Georgia Association of Public Insurance Adjusters

Update:  Tips for Public Adjusters Handling Hurricane Matthew Flood and Wind Insurance Claims

Nicole C. Vinson, Esq., of Merlin Law Group, P.A.
1.First and Foremost on a Flood Claim- Don’t be Late with the Proof of Loss.
FEMA explained,  “The Standard Flood Insurance Policy (SFIP) requires a policyholder to send the insurer a complete, signed, and sworn proof of loss within sixty (60) days after the date of loss.” But two extensions have been granted allowing an ADDITIONAL 120 days beyond the original 60 days.    
This means the POL is now due 180 days from Matthew, be sure to be on the safe side calculate 120 days from October 7, 2017 and then plan to submit the POL a week early.  Remember that even with this extension, the documentation supporting your proof of loss and the signed proof of loss will need to be received before the 60th day of the extension.
2.Sign, Sealed, Delivered. Proofs of Loss for Flood claims must go to the correct location.  Email is not enough.
Regular Mail:
NFIP Direct Servicing Agent
P.O. Box 2966
Shawnee Mission, KS 66201-1366
Overnight Mail:
NFIP Direct Servicing Agent
7701 College Blvd.
Overland Park, KS 66210
We recommend that you send the original proof of loss (with all supporting documentation) to the insurer and a copy of the proof of loss (with all supporting documentation) to the field adjuster retained as the independent adjuster. Send both via overnight mail and request a proof of delivery so you have confirmation it was received within the required timeline.
3.Better to be Complete. Don’t be incomplete with your Matthew evidence,  include all the damage evaluation and photos, and invoices- a very complete demand package can only help when you send in the proof of loss.  Filing a proof of loss can also really help in a wind claim because the response trigger can help you understand the position and the dollar value the insurance company is putting on the case.  Even if you don’t feel the policy requires a POL on the wind claim, consider the benefits of proof of loss because the insurance company needs to respond and it can be used later if the case has to go to litigation.
4.Is the Wind claim Being Denied or Shorted?  The insurance companies have been sending reports to other Georgia policyholders with inaccurate information on the wind speeds, gusts and duration. Some of in inaccuracies we have found in Savannah are incredibly low and off-base.  Insurance companies are not using the best available data in an effort to downplay the hurricane winds and change the basis of the cause of the damages.  You can counter this information with better data and consider whether the size of the loss warrants loss site specific weather data report.  Also consider subscribing to Metloop’s Daily Weather Newsletter for nationwide weather information updates.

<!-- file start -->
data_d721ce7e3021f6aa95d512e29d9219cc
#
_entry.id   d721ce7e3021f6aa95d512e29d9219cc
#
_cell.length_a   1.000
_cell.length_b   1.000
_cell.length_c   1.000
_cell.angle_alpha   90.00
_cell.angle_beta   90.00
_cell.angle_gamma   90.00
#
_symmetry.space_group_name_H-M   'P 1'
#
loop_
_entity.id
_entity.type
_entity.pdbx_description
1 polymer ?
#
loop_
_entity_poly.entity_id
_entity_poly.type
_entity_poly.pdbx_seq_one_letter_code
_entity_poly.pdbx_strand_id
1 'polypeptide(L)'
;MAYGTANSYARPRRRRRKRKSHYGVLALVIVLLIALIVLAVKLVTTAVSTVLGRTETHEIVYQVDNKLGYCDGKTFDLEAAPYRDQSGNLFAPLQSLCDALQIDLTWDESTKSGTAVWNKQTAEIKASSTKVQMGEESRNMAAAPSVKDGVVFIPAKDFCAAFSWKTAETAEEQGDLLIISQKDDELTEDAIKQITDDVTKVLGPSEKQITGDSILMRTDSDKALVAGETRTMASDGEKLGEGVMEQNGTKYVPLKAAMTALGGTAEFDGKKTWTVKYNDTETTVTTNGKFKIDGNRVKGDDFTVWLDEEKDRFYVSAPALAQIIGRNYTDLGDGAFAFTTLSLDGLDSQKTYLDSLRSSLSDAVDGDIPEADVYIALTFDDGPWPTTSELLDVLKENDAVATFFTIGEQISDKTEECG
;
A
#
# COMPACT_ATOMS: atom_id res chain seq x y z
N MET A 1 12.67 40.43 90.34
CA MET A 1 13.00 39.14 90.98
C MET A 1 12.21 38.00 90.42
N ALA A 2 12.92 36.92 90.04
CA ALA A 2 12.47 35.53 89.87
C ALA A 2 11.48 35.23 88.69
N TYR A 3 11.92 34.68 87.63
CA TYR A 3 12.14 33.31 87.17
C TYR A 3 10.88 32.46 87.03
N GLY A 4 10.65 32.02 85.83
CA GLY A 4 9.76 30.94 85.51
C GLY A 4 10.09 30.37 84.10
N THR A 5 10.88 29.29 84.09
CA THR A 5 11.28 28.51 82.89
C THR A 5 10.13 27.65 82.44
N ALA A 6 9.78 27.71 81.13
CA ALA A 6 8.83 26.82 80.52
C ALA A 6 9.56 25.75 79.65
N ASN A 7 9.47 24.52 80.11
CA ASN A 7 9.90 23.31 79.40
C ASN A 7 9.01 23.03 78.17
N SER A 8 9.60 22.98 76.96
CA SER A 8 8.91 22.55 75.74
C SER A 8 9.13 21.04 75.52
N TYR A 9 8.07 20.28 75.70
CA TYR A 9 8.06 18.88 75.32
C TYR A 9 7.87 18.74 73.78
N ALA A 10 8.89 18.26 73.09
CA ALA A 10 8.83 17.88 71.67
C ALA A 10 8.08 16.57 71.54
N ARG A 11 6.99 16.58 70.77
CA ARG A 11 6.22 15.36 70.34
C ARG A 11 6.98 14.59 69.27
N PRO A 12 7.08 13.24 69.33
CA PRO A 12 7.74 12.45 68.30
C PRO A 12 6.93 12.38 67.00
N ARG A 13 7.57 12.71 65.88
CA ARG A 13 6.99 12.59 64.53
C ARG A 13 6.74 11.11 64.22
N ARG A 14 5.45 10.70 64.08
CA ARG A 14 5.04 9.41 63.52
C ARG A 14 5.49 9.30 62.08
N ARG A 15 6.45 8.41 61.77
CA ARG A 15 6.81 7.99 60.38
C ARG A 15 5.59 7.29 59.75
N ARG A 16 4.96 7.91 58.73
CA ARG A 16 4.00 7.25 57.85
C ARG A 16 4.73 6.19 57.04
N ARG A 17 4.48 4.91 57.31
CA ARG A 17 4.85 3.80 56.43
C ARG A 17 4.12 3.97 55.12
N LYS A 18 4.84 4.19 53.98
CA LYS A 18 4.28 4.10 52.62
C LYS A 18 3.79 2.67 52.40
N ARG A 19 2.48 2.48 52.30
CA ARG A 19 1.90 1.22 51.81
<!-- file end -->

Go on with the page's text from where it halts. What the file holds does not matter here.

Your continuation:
5.Capture all the Damages. Matthew may be a storm of more subtle damage.  Consider having the wind damage evaluated by experts who are trained in wind damage claims to make sure you don’t fail your policyholder. In other states, entire roofs may be replaced if a small portion is damaged by wind.  Evaluations are less intense in these states.  In Georgia, the total roof must be looked at so you make sure you don’t neglect damages caused by the storm.  The carriers want to patch and leave because they don’t have to follow a 25% rule. Make your case strong by hiring an expert.
6.Don’t Cross the Line. Now this tip applies to all claims for Georgia public adjusters: do not give advice to your insureds on legal rights.  If the insurance company wants the policyholders to sign a release of the claim, make sure to let them know if they have questions about their legal rights that one of the attorneys who is a member of GAPIA would happily advise them of those implications. 
Merlin Law Group is the Policyholders Advocate, the firm handled first party  property claims against insurance companies nationwide.  GAPIA Members of the firm include board member and firm founder, Chip Merlin, Nicole Vinson, David Pettinato, and Ashely Harris.  Subscribe to our daily blog here.